Thinking It Through: Using the ADAPT Strategy to Differentiate and Adapt Instruction

Thinking It Through: Using the ADAPT Strategy to Differentiate and Adapt Instruction

Michelle Chamblin (Molloy College, USA)
DOI: 10.4018/978-1-5225-3111-1.ch006
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The concept of differentiating and adapting instruction for all students, including students with disabilities, is explored in this chapter. Preservice teachers, upon exiting their teacher preparation programs, are expected to be fully developed and know how to differentiate instruction for diverse learners and adapt instruction for exceptional students who require more. However, the plethora of information on differentiation of instruction and adapting instruction can be overwhelming, leaving the preservice teacher overloaded. Concrete approaches must be available. This chapter presents the ADAPT strategy, which models one approach of organizing information and thinking through a process. With the use of lesson planning, universal design guidelines, and evidence-based practices, the chapter presents a step-by-step teaching model. Examples, work samples, and data derived from teaching the strategy to preservice teachers are included. This strategy may help preservice teachers, as well as more experienced teachers, approach the task of varying instruction in a consistent, thoughtful, and manageable way.
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Adapted instruction is the hallmark of good education and is essential for students with various learning needs, especially students with disabilities who are in inclusive settings (Breitfelder, 2008; Goddard, Goddard, & Kim, 2015; Janney & Snell, 2000). Without effective adaptations, these students are not able to access the curriculum, the learning targets, or the knowledge they will need to be informed citizens (Fuchs, Fuchs, Hamlett, Phillips, & Karns, 1995). As the number of students with disabilities in inclusive settings has increased, their representation in high-stakes assessments used to inform educational practices has also increased (National Center for Education Statistics, 2017). These students and their families have become major stakeholders in a system that addresses their education in the least restrictive environment. This shift in paradigm is quite different from the historical perspective in which students with special needs were taught mostly in segregated classrooms, only exposed to specialized curriculum, and not considered an integral part of the school culture (Lee et al., 2006).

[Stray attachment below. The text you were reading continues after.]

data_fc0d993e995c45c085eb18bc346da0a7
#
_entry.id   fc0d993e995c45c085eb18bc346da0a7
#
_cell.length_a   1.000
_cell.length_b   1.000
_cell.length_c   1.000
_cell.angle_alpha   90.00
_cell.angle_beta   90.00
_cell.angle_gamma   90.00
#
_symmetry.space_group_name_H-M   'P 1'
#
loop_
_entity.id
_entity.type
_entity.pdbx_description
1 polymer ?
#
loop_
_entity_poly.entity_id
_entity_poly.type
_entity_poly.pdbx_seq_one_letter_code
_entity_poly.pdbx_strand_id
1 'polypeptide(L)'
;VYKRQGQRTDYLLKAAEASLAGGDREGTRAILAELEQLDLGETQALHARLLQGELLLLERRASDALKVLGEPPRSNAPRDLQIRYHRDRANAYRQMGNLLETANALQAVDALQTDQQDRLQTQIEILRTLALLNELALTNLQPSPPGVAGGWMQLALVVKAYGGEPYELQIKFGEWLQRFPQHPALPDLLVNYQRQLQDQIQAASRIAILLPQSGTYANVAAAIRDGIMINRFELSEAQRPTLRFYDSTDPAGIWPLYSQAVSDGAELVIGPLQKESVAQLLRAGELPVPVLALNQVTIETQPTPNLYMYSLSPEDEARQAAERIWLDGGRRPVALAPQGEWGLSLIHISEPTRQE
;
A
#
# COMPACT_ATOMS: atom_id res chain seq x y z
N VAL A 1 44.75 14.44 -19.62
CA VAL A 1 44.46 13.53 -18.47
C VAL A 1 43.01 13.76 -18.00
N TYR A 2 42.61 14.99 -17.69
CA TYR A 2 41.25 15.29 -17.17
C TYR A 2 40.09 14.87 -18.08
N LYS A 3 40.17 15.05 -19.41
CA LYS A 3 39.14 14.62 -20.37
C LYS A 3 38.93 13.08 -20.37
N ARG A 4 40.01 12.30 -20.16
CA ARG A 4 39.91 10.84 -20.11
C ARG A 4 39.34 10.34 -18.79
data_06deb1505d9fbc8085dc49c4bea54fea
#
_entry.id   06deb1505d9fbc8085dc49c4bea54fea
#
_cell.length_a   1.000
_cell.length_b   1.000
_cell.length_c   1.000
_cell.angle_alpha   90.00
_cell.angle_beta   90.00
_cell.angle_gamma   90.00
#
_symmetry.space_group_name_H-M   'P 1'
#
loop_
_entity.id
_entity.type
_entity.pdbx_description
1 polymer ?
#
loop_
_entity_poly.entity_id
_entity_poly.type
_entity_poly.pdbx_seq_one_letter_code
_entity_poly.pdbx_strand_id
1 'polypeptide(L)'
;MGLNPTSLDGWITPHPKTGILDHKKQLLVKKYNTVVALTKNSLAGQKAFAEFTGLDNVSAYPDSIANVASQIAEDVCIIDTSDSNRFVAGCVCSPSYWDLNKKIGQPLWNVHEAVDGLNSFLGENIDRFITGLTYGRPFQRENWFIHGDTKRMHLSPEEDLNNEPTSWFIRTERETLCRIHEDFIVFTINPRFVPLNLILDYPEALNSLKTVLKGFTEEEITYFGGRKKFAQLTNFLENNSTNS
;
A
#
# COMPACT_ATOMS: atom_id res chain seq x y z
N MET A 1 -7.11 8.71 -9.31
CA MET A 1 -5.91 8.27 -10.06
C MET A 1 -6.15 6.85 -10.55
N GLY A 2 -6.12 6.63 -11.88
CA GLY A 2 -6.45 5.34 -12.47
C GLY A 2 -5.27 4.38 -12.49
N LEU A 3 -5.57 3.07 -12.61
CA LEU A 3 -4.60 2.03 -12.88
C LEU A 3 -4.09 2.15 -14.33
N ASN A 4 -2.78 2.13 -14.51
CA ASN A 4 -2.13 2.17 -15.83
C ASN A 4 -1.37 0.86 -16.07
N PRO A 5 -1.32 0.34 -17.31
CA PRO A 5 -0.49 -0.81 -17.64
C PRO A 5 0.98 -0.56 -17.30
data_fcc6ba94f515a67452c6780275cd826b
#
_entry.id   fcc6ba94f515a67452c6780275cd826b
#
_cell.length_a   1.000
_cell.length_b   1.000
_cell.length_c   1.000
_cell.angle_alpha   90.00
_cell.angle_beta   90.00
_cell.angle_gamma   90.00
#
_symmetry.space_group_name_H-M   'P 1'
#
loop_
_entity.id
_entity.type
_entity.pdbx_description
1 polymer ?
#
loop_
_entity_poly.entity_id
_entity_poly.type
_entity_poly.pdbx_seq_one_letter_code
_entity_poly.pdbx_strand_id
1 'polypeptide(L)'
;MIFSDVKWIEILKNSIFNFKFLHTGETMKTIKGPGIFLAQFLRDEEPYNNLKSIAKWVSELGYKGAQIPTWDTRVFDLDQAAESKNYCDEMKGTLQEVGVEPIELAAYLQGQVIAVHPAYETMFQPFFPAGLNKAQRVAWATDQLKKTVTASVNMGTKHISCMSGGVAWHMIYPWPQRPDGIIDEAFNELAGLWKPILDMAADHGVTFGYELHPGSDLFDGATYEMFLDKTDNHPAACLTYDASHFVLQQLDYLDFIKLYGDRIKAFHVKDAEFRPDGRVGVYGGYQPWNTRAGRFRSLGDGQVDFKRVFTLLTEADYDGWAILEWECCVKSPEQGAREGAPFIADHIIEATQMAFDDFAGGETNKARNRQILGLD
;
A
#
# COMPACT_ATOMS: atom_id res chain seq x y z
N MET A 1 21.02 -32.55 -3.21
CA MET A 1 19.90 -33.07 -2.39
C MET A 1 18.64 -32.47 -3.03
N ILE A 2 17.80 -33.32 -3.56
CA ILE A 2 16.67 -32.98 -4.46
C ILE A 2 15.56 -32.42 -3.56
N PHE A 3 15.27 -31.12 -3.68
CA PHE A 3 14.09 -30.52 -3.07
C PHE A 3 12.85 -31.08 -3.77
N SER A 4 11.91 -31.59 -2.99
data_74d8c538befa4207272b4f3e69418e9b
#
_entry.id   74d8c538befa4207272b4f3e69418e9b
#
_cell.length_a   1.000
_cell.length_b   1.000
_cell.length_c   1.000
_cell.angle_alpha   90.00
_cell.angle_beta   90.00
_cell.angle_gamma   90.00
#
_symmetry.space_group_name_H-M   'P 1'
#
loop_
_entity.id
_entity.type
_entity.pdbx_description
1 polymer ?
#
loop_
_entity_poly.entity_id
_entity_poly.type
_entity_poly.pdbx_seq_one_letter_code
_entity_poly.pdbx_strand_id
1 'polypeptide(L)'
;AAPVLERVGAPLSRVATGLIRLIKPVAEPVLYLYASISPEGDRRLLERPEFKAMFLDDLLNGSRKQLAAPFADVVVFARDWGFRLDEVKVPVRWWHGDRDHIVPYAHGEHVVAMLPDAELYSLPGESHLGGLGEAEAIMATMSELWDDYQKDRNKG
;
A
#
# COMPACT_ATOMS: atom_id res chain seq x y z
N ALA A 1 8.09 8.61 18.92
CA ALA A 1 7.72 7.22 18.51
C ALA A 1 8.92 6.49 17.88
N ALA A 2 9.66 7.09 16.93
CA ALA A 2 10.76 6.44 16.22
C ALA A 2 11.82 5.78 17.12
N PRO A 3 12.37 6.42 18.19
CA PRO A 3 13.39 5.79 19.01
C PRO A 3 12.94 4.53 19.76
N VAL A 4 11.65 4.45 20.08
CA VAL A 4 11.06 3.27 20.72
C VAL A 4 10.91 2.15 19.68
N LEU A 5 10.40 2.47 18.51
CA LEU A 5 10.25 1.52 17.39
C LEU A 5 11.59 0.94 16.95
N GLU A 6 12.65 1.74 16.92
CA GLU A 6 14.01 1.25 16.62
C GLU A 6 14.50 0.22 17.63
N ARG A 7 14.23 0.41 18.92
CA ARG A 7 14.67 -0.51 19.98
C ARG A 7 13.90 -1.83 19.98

In addition, as classrooms have become more diverse, the need to address various learning modalities has grown apparent and essential (Beecher & Sweeny, 2008; Tomlinson, 2001). Diversity in the classroom has challenged the outdated model of teaching to the imaginary average student and the belief that all students in the classroom should be engaged in synchronous learning activities, or doing the same thing at the same time (Tomlinson, 2001). Differentiation of instruction compels the teaching community to provide varied strategies to address students of different ability levels, learning profiles, and interests (Tobin & McInnes, 2008). Thus, the importance of differentiating and adapting instruction has become a major theme and shift in mindset (Tomlinson, 2001).

Nonetheless, research shows that preservice teachers are not fully developed in the skill of differentiating and adapting instruction when they exit teacher preparation programs (Beyer & Davis, 2009; Chesley & Jordan, 2012; Ko, 2012; Kurth & Keegan, 2012). For instance, a study by Dee (2011) found that early career teachers developed adaptations that were disconnected to lessons and difficult to implement and that did not address the needs of the learners. The adapted instruction was not connected to learner profiles or other information, such as the goals on the students’ Individualized Education Program (IEP). Other studies concluded that veteran teachers were able to provide effective adaptations due to their classroom experiences and not due to preservice teacher preparation (Chesley & Jordan, 2012; Scott, Vitale, & Masten, 1998).

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